UK Completes Vehicle-to-Grid Project, Step to Eliminating Diesel Cars by 2035
How exactly does the UK plan to ban new diesel and petrol car sales by 2035? The VIGIL project is a start.
In February, the BBC reported that the UK planned to ban all diesel and petrol car sales by 2035. The original goal was for 2040, but experts claimed that the UK would be unable to reach its goals of zero carbon emissions by 2050 if the country didn't enact the ban sooner. The new ruling will also ban the sale of new hybrid vehicles.
The sales of SUVs vs. electric vehicles in the UK. Image used courtesy of the BBC
Meanwhile, the BBC also cited a study from the UK Energy Research Centre (UKERC) that suggests that citizens are buying far more gas-guzzling SUVs than electric vehicles—37 to one. These vehicles counteract the UK's green initiatives, especially since "SUVs are larger and heavier than a standard car, emitting about a quarter more CO2 than a medium-size car and nearly four times more than a medium-sized battery electric vehicle," according to the UKERC.
The Vehicle-to-Grid Intelligent Control (VIGIL) Project
Whether the UK ban on new diesel and petrol car sales comes by 2035 or not, the future of electric vehicles is, in part, somewhat inevitable. To push its goal, the UK funded a two-year project, the vehicle-to-grid intelligent control (VIGIL) project, that was recently completed. The VIGIL project was led by a consortium of research groups who successfully developed two Vehicle-to-Grid/Vehicle-to-Building (V2G/V2B) operation sites.
V2G charging site 2 at Ashton University. Image used courtesy of Ashton University
With this technology, EV batteries return energy stored back to the grid or back to a building to help meet energy demands. These researchers were also tasked with finding a way to return energy from an EV to a power grid when electric vehicles (EVs) are parked and plugged for charging.
A Four-Part Project
In some grid-connected renewable energy systems, more solar energy is generated during sunny afternoons than the grid can use, according to the US Department of Energy. When there isn’t enough storage available to husband that energy, most states employ "net metering," or a system in which extra electricity generated by grid-connected renewable energy systems "'turns back' your electricity meter as it is fed back into the grid." The VIGIL project follows a similar line of thought.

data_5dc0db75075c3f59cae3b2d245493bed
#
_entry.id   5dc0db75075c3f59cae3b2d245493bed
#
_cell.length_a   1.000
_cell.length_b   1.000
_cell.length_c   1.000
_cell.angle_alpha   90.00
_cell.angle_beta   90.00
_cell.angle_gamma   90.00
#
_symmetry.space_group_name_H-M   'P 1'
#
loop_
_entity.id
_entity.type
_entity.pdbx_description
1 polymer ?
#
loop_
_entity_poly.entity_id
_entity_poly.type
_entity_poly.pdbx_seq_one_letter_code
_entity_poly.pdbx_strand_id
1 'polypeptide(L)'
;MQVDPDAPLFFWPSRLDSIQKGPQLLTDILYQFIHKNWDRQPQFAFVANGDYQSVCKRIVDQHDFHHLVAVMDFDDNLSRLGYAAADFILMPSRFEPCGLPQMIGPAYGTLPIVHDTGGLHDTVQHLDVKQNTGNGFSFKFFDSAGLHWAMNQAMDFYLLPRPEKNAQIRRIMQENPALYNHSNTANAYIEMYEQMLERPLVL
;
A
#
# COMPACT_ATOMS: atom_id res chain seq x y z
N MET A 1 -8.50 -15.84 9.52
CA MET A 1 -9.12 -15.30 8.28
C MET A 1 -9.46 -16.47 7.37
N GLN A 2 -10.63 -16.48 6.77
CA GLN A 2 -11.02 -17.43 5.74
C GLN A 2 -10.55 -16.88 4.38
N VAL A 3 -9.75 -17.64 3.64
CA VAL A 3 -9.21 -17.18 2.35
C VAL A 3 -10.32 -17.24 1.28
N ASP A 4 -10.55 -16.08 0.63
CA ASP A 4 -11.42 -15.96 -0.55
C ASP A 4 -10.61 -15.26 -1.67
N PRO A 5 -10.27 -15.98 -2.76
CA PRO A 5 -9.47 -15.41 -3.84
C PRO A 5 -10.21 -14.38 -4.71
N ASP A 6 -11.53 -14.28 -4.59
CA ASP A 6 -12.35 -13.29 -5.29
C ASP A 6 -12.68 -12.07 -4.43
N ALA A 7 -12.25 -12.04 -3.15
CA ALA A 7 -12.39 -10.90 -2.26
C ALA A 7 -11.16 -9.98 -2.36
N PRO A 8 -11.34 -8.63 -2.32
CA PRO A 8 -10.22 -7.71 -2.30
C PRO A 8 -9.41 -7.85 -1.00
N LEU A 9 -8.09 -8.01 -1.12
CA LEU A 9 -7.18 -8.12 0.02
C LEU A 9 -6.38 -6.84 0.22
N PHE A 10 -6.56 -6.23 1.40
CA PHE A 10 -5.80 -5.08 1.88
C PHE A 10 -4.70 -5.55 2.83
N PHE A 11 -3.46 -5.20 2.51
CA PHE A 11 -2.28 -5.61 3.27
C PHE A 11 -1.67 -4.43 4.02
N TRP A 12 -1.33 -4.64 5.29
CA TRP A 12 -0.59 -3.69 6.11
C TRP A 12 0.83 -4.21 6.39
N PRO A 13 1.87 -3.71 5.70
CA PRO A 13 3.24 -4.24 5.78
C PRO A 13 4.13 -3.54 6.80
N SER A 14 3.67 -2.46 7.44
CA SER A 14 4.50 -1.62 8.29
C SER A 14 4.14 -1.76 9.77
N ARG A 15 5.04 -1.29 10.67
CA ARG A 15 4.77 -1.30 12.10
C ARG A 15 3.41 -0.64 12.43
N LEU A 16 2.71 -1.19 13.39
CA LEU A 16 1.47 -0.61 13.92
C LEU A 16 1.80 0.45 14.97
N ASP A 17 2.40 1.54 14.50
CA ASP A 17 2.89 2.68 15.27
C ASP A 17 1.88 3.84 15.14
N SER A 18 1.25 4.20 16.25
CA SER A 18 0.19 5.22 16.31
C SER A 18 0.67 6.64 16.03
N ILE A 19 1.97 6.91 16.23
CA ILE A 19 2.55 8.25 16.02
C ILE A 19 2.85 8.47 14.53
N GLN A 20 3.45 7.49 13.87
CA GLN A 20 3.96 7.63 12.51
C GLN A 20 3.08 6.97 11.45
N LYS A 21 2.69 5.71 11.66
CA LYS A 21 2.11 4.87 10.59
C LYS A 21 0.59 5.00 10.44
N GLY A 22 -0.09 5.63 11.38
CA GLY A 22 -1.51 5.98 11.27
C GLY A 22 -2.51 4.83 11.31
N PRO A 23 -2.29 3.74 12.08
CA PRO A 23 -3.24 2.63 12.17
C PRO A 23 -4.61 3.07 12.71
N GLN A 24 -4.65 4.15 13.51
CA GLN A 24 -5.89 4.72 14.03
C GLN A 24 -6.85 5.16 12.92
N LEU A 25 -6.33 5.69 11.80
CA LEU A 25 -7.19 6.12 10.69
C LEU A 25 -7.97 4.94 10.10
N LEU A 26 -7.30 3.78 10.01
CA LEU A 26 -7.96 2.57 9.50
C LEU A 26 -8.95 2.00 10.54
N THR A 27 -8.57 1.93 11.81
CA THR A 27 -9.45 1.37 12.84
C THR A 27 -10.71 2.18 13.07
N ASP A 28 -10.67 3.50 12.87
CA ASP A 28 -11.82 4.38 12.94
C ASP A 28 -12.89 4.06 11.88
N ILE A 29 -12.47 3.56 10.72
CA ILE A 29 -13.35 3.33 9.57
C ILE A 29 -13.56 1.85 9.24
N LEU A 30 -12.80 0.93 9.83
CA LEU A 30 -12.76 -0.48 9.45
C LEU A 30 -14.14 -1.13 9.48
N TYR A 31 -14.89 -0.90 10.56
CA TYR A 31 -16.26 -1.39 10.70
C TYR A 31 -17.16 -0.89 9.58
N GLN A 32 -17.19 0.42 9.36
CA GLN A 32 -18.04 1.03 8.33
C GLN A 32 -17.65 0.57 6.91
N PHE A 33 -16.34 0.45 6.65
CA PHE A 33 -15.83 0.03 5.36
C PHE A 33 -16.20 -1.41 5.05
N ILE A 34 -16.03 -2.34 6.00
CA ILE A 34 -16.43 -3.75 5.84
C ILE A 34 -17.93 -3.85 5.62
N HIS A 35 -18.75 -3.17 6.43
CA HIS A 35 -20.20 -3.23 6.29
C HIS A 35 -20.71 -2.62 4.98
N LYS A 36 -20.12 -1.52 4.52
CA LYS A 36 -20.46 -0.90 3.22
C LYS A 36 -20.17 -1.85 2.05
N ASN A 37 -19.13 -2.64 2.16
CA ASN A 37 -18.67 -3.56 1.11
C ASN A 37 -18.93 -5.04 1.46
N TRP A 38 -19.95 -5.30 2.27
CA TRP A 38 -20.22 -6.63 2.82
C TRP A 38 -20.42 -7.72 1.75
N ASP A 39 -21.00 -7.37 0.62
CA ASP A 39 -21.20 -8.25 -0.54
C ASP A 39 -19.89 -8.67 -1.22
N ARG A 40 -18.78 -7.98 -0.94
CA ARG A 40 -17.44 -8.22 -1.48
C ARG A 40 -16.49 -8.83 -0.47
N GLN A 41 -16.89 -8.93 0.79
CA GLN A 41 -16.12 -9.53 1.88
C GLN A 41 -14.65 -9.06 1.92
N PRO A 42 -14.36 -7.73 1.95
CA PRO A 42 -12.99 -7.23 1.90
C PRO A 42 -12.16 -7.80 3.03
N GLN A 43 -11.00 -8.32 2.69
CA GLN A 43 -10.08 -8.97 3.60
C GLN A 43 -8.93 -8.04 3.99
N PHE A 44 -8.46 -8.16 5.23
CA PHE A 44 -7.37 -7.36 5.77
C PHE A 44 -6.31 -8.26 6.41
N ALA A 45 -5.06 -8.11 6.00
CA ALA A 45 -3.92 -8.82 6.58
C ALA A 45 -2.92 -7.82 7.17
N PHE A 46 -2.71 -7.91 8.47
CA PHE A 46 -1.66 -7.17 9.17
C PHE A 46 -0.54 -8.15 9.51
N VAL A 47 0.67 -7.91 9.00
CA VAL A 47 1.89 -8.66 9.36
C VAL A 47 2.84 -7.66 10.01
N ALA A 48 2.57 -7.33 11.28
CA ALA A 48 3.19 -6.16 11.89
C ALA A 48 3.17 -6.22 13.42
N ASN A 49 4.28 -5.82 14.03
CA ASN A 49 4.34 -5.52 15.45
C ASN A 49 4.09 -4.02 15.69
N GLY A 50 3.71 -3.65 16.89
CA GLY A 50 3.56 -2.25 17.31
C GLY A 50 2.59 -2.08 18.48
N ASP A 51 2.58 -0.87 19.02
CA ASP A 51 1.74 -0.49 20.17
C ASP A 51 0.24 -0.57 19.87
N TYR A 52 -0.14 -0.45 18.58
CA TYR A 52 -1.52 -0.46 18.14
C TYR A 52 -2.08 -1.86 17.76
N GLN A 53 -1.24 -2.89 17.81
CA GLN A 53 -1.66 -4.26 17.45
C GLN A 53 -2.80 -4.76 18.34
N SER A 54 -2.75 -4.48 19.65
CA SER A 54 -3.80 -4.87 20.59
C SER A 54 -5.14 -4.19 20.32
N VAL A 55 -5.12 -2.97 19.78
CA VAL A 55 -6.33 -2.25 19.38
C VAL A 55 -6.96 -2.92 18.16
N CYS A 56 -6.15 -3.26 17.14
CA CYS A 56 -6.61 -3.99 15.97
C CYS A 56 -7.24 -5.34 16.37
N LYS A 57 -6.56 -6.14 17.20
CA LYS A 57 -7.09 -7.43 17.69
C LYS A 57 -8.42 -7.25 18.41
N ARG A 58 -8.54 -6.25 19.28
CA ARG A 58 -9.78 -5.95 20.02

The consortium partners—Nortech Management Ltd (lead partner), Grid Edge Ltd, ByteSnap Design Ltd, and Aston University—envisioned using EV batteries as part of an energy storage arsenal.
The project took place at Aston University in Birmingham, UK, and consisted of four parts.
- Active network management, which amalgamates smaller components of a smart grid with the macro system via software to maximize safety and utility
- A building energy management system for the smart building
- Open Charge Point Protocol, a protocol established by the Open Charge Alliance that ensures the universality of EV infrastructure
- Four V2G charge-posts
V2G charging site 1 at Ashton University. Image used courtesy of Ashton University
Each of the consortium partners had a part to play in the project. The lead partner Nortech Management tackled active network management while Grid Edge handled distributed energy optimization and ByteSnap Design developed the smart charge controller.
The Aston University researchers studied the performance of EV batteries over their lifetimes and assessed harmonics data during V2G operation.
A Growing List of V2G Projects
The VIGIL project is only one of many V2G projects. One company, V2G-Hub, has compiled a list of global vehicle-to-grid projects underway.
There are currently 67 V2G projects worldwide. Image used courtesy of the V2G-Hub
As with the VIGIL project, the underlying purpose of these other V2G projects is to enlist EVs to function as parts of the energy storage grid, returning power to smart buildings or to the grid as a whole. At last count, there were fully 67 projects of the sort occurring worldwide.